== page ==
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Concerns on draft Broadcasting bill too premature: I&B Secretary tells broadcasters

In an exclusive interview with BestMediaInfo.com, I&B Secretary Apurva Chandra says that the consultation process will be exhaustive and it may take about 1.5 years for the draft bill to be presented in the Parliament. He says he does not see any reason for any broadcaster to panic at this stage

Apurva Chandra

Documentary filmmaker Anand Patwardhan last week won an award for his latest documentary film “The World is Family” at the International Documentary Film Festival Amsterdam. However, it is alleged that no broadcaster – both television and OTT – was ready to telecast that film in India.

Prima-facie S&P teams at the broadcasters’ end deny such documentaries that target one community fearing any social backlash.

Also read: CEC, Broadcast Advisory Council to strengthen self-regulation: I&B Ministry

Now the mandate for broadcasters to appoint a content evaluation committee in the draft Broadcasting Services (Regulation) Bill, 2023, has caused a lot of apprehension as the broadcasters allege that it will lead to pre-censorship.

Putting an end to the apprehensions, Apurva Chandra, Secretary, Information and Broadcasting told BestMediaInfo.com that the proposed bill has been shared for consultation and the industry should come forward with their apprehensions regarding the provisions instead of creating any sort of fear.

“The consultation process will be exhaustive and it may take about a year and a half for the draft bill to be presented in the Parliament. I do not see any reason for any broadcaster to panic at this stage,” Chandra said.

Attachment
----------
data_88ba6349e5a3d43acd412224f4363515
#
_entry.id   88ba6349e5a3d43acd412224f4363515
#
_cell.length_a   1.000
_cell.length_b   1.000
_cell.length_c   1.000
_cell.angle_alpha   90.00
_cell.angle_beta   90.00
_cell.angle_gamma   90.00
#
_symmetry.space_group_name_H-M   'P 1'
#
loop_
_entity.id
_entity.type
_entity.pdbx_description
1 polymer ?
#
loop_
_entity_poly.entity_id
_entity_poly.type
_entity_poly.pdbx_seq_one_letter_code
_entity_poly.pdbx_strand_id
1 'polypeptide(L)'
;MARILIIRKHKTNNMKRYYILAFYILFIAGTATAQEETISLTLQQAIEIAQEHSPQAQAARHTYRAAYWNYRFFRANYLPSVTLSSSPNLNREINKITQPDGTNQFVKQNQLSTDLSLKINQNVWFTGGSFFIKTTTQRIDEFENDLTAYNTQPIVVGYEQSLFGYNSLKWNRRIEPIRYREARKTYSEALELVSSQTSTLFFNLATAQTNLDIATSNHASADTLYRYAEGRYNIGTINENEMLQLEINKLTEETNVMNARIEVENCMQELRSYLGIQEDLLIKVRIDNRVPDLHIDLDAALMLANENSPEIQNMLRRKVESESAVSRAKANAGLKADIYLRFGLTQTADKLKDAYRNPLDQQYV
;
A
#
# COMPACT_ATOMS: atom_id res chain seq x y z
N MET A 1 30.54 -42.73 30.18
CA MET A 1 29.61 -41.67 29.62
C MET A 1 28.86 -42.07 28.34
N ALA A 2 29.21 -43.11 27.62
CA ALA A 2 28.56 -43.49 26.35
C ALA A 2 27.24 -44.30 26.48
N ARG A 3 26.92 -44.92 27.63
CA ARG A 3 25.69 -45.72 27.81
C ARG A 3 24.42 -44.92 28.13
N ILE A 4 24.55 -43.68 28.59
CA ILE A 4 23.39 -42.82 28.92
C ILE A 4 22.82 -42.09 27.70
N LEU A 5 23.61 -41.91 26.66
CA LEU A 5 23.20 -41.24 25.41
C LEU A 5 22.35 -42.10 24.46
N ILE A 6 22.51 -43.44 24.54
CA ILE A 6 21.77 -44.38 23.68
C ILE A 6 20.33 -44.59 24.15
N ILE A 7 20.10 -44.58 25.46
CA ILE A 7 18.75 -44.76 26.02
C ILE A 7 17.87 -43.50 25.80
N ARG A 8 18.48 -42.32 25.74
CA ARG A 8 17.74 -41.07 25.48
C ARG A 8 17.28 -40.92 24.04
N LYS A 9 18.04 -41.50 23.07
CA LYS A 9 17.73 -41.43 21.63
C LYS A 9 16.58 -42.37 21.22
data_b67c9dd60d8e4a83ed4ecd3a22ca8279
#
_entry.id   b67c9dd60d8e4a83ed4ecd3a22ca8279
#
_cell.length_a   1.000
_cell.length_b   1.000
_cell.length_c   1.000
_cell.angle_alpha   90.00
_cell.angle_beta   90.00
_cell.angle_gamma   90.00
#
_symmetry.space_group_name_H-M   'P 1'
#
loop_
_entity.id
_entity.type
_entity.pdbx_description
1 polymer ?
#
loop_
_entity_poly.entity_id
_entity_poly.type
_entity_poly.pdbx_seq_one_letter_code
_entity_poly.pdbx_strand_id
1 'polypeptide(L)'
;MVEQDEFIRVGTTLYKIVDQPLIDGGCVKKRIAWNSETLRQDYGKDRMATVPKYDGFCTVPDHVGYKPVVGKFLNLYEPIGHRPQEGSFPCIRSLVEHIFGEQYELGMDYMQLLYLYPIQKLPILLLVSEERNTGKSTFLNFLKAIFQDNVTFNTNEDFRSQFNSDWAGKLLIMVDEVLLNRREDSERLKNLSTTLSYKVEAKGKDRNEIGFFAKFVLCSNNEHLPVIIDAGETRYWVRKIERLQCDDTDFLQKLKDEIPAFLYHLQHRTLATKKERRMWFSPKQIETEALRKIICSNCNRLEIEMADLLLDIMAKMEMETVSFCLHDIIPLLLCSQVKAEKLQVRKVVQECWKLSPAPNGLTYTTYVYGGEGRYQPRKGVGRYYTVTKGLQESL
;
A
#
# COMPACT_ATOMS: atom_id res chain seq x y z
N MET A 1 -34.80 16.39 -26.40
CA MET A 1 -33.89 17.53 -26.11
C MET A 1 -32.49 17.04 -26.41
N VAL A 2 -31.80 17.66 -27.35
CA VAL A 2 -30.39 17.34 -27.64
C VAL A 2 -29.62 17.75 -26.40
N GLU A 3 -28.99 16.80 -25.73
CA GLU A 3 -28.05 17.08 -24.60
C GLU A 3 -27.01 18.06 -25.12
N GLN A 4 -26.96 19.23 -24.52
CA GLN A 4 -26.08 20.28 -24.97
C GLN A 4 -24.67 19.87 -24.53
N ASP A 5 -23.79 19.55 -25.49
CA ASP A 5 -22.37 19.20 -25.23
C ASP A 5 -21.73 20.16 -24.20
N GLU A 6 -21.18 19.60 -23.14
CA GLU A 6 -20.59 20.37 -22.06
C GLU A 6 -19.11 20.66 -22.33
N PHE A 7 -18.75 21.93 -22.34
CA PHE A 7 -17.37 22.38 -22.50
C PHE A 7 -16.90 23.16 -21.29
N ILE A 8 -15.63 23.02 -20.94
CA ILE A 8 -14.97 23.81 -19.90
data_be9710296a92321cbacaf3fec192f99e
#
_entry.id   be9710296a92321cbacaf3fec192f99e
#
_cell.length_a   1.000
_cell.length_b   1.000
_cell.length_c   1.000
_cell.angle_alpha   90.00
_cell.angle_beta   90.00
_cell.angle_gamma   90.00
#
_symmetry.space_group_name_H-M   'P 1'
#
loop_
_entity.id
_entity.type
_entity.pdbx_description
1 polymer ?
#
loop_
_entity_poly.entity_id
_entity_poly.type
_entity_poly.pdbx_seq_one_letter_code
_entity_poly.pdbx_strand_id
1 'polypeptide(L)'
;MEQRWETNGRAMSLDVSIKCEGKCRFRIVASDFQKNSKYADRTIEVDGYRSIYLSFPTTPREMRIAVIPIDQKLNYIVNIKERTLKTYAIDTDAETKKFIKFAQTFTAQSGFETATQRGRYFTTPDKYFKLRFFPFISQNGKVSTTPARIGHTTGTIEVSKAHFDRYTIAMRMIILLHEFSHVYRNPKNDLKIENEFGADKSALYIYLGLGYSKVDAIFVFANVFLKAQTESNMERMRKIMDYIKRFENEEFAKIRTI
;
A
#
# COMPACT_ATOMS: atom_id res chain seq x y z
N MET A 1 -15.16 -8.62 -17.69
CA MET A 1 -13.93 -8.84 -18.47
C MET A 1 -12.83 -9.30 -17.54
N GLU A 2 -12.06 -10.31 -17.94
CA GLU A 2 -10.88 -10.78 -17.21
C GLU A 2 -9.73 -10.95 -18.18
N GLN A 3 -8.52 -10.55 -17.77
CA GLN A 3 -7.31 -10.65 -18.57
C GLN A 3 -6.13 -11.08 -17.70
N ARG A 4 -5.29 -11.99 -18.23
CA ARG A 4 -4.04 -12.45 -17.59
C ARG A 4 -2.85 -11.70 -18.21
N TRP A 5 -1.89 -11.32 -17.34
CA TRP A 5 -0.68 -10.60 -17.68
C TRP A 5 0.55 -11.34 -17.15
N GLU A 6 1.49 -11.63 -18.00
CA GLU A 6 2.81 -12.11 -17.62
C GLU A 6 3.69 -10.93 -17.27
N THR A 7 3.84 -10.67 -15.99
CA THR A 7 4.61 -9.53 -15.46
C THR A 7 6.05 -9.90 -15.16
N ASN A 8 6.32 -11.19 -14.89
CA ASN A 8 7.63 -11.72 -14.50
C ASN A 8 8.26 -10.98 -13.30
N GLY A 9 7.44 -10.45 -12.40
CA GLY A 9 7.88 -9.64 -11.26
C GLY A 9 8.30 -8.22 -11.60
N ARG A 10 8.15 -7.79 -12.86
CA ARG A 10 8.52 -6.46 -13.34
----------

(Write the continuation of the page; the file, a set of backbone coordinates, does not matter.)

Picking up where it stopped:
“The provisions of CEC are clearly mentioned in the draft. The intent is only about ensuring transparency at the broadcaster’s end. It is a kind of self-declaration of the names of eminent people appointed by broadcasters themselves, who have seen and approved the content. The government was only coming into the picture when there were big issues including national security or possible law and order situation and it will remain so in the future also,” Chandra explained.

The large broadcasters usually have dozens of members in their S&P team. However, smaller broadcasters are complaining about additional financial burdens if they have to appoint a CEC.

When asked, Chandra said while there may be no issue with the content carried by the large broadcasters, it is smaller television broadcasters or OTT players who are pushing all sorts of frivolous content.

“I do not see any reason why should the smaller broadcasters not have a check, that too by a CEC of their own,” the I&B secretary said.

When asked if his ministry did any impact analysis before introducing the idea of CEC, Chandra said that the proposed bill is in the process of consultation and we will study the apprehensions shared by the industry. “The impact analysis will be done during the consultation process.”

As we aim to be the global content hub, we expect a huge content to be produced in India and CEC will aid the country in producing quality content, Chandra concluded.

Info@BestMediaInfo.com

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